In 1697, it was the site of the first European settlement in the California territory claimed by Spain. 

The Jesuits built their first Mexican mission in Loreto, starting a string of 21 missions that extend northward as far as Sonoma in northern California.

The Mision de Nuestra Senora de Loreto still stands, and its cupola is the town landmark.

Loretos appeal has been its tranquility and small size. There is only one bank and ATM and just a handful of restaurants, souvenir shops and nightclubs.

Officials at the Loreto Bay Co. say they have no intention of changing the local ambience and are using Loretos small-town charm as a selling point to buyers, many of whom had considered Cabo but were put off by its growth and increasingly big-resort environment.

The construction of Loreto Bay is intended to be on a human scale, said Debra Stevens, vice president of marketing communications.

The low-rise buildings will be constructed with environmental conservation in mind, according to a strategy created by David Butterfield, president of the Trust for Sustainable Development, the Loreto Bay Co.s parent.

Stevens said the development will harvest more potable water than it consumes and will use solar or wind power.

Use of cars will be discouraged in favor of electric carts; entertainment, restaurants and shops will be within walking distance from the units.

Vacationers and residents can take taxis into town (for about $10).

As an added commitment to keeping the environment pristine, 5,000 acres of the 8,000-acre tract will be maintained as a natural preserve but will be open for hiking and horseback riding.

In full swing

On a recent trip sponsored by Alaska Airlines and the developer, the construction of the first phase, called the Villages of Loreto Bay, adjacent to the Camino Real, was in full swing.

The two- and three-bedroom townhomes are being built of adobe block, the natural building material of the area.

The tile floors, high ceilings, small courtyards and terraces are Mexican-style. Furniture will be built in Mexico in traditional hacienda-style. (Loreto Bay sales offices at the Camino Real and another in the center of Loreto have samples and architects renderings.)

In addition to the homes, which will be built in phases through 2015, the project includes the construction of a beach club, retail and entertainment outlets and recreation facilities, all projected to be completed by the end of 2006. The golf course at the Camino Real is also slated for renovation.

The first 50 units are expected to be available for rent by late fall, and packages will be released at that time, commissionable at 10% to agents, said Don Weintraub, vice president of destination marketing. Pricing has not yet been set.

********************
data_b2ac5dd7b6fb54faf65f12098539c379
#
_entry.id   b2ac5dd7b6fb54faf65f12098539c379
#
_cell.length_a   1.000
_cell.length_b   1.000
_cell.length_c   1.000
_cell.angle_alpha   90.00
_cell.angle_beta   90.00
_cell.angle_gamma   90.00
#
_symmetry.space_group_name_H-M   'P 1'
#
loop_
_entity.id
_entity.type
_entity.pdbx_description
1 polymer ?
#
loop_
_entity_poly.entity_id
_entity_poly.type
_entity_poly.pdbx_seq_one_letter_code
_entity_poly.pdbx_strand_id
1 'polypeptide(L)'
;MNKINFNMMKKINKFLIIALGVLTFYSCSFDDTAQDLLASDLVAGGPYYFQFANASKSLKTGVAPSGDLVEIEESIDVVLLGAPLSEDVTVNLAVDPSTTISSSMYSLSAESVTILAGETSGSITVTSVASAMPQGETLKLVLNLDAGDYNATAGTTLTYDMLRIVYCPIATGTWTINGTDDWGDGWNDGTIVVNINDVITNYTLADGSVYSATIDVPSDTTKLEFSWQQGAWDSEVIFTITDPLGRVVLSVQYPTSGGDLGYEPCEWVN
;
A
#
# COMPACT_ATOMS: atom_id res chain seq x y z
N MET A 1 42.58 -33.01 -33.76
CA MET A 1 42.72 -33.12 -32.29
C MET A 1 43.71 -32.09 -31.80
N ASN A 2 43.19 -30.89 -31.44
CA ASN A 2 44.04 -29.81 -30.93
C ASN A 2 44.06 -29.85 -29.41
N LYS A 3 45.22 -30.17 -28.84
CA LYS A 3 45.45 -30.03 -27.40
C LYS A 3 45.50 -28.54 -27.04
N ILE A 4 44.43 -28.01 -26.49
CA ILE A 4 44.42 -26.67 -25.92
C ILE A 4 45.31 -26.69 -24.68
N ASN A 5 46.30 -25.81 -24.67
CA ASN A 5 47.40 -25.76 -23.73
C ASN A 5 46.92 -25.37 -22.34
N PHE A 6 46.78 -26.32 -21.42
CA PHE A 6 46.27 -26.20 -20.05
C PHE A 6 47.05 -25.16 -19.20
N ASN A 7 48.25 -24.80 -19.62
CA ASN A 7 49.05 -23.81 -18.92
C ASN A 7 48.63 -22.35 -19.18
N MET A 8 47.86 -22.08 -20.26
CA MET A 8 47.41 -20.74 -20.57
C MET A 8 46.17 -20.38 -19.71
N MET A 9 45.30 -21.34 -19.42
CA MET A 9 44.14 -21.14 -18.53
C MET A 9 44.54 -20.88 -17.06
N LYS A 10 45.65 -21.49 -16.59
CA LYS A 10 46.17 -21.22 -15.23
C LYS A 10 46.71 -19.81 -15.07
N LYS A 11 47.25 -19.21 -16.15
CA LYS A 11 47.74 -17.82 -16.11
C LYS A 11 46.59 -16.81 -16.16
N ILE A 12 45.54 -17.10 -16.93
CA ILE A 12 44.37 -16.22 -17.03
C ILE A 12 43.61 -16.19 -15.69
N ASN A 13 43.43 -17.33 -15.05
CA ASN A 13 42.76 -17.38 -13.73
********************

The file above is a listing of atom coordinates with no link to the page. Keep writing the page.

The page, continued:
About 70% of owners are expected to put their units in the rental pool and offer the units at least six months of the year.

Loreto Bay is planning to set up a reservations office and toll-free number in Scottsdale by late May.

The company, which is a major sponsor of this years Mexico Travel Market trade shows, will start marketing to the travel trade this spring in preparation for the autumn roll-out of packages, Weintraub said.

Travel agents and tour operators are extremely important to us, he said, adding that U.S. tour operators are expected to start adding Loreto Bay accommodations to their packages late this year and in 2006.

But much work has to be done to familiarize the trade with Loreto, which many people confuse with Laredo, Texas.

A lot of people dont know where Loreto is, Weintraub said. Our philosophy is getting the destination sold first and then the Loreto Bay product second.

Airlift into Loreto was critical to the project, said Weintraub.

Alaska Airlines recently started twice-weekly (Thursdays and Sundays) nonstop flights from Los Angeles to Loreto, service that was spurred by a commitment from the Loreto Bay Co., which wanted the service to boost sales of homes and tourism to the destination.

AeroCalifornia and Aeromexico are the other airlines that serve Loreto.

The agreement with Alaska Airlines for service out of Los Angeles is a key development, Weintraub said, because the flights offer connections to service from the Pacific Northwest and western Canada, important markets for Loreto Bay.

More information is available at www.loretobay.com or (866) 956-7386.

To contact reporter Laura Del Rosso, send e-mail to [email protected].

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For more details on this article, see The laid-back love Loreto.